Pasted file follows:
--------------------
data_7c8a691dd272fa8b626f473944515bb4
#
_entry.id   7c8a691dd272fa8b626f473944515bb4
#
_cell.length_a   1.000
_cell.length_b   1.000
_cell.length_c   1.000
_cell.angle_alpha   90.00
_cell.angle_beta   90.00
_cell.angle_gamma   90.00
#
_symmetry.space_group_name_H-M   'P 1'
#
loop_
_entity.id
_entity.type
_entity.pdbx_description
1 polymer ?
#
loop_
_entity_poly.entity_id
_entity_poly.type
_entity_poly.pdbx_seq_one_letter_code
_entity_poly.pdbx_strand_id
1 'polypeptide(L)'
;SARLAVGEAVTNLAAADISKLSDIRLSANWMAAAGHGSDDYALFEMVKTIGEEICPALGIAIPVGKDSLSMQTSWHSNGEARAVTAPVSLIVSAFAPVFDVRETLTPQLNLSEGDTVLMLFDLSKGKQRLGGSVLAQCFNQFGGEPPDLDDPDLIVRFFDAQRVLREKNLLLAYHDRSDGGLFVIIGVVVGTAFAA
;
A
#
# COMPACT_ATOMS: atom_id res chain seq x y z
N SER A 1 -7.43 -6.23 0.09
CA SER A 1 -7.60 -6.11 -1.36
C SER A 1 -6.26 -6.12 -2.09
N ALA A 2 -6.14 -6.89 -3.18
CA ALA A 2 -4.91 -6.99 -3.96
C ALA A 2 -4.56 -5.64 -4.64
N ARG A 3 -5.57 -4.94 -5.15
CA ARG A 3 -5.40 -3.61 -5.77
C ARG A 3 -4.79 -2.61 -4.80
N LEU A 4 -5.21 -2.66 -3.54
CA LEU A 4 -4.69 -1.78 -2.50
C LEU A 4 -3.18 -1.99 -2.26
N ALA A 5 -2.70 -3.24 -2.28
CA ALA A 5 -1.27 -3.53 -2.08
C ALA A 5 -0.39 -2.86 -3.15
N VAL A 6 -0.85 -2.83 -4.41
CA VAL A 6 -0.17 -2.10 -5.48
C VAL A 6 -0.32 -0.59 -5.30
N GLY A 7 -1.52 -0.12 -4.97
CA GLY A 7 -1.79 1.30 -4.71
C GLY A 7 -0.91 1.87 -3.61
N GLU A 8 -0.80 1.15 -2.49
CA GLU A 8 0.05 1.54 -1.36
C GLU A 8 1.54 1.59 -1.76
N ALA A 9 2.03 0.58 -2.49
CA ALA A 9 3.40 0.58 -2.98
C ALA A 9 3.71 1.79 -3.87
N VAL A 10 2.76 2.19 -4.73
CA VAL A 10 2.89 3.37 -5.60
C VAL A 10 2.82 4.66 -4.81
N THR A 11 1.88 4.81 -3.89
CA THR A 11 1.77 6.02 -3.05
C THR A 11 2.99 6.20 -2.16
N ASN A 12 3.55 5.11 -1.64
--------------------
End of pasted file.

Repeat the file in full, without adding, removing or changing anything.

data_7c8a691dd272fa8b626f473944515bb4
#
_entry.id   7c8a691dd272fa8b626f473944515bb4
#
_cell.length_a   1.000
_cell.length_b   1.000
_cell.length_c   1.000
_cell.angle_alpha   90.00
_cell.angle_beta   90.00
_cell.angle_gamma   90.00
#
_symmetry.space_group_name_H-M   'P 1'
#
loop_
_entity.id
_entity.type
_entity.pdbx_description
1 polymer ?
#
loop_
_entity_poly.entity_id
_entity_poly.type
_entity_poly.pdbx_seq_one_letter_code
_entity_poly.pdbx_strand_id
1 'polypeptide(L)'
;SARLAVGEAVTNLAAADISKLSDIRLSANWMAAAGHGSDDYALFEMVKTIGEEICPALGIAIPVGKDSLSMQTSWHSNGEARAVTAPVSLIVSAFAPVFDVRETLTPQLNLSEGDTVLMLFDLSKGKQRLGGSVLAQCFNQFGGEPPDLDDPDLIVRFFDAQRVLREKNLLLAYHDRSDGGLFVIIGVVVGTAFAA
;
A
#
# COMPACT_ATOMS: atom_id res chain seq x y z
N SER A 1 -7.43 -6.23 0.09
CA SER A 1 -7.60 -6.11 -1.36
C SER A 1 -6.26 -6.12 -2.09
N ALA A 2 -6.14 -6.89 -3.18
CA ALA A 2 -4.91 -6.99 -3.96
C ALA A 2 -4.56 -5.64 -4.64
N ARG A 3 -5.57 -4.94 -5.15
CA ARG A 3 -5.40 -3.61 -5.77
C ARG A 3 -4.79 -2.61 -4.80
N LEU A 4 -5.21 -2.66 -3.54
CA LEU A 4 -4.69 -1.78 -2.50
C LEU A 4 -3.18 -1.99 -2.26
N ALA A 5 -2.70 -3.24 -2.28
CA ALA A 5 -1.27 -3.53 -2.08
C ALA A 5 -0.39 -2.86 -3.15
N VAL A 6 -0.85 -2.83 -4.41
CA VAL A 6 -0.17 -2.10 -5.48
C VAL A 6 -0.32 -0.59 -5.30
N GLY A 7 -1.52 -0.12 -4.97
CA GLY A 7 -1.79 1.30 -4.71
C GLY A 7 -0.91 1.87 -3.61
N GLU A 8 -0.80 1.15 -2.49
CA GLU A 8 0.05 1.54 -1.36
C GLU A 8 1.54 1.59 -1.76
N ALA A 9 2.03 0.58 -2.49
CA ALA A 9 3.40 0.58 -2.98
C ALA A 9 3.71 1.79 -3.87
N VAL A 10 2.76 2.19 -4.73
CA VAL A 10 2.89 3.37 -5.60
C VAL A 10 2.82 4.66 -4.81
N THR A 11 1.88 4.81 -3.89
CA THR A 11 1.77 6.02 -3.05
C THR A 11 2.99 6.20 -2.16
N ASN A 12 3.55 5.11 -1.64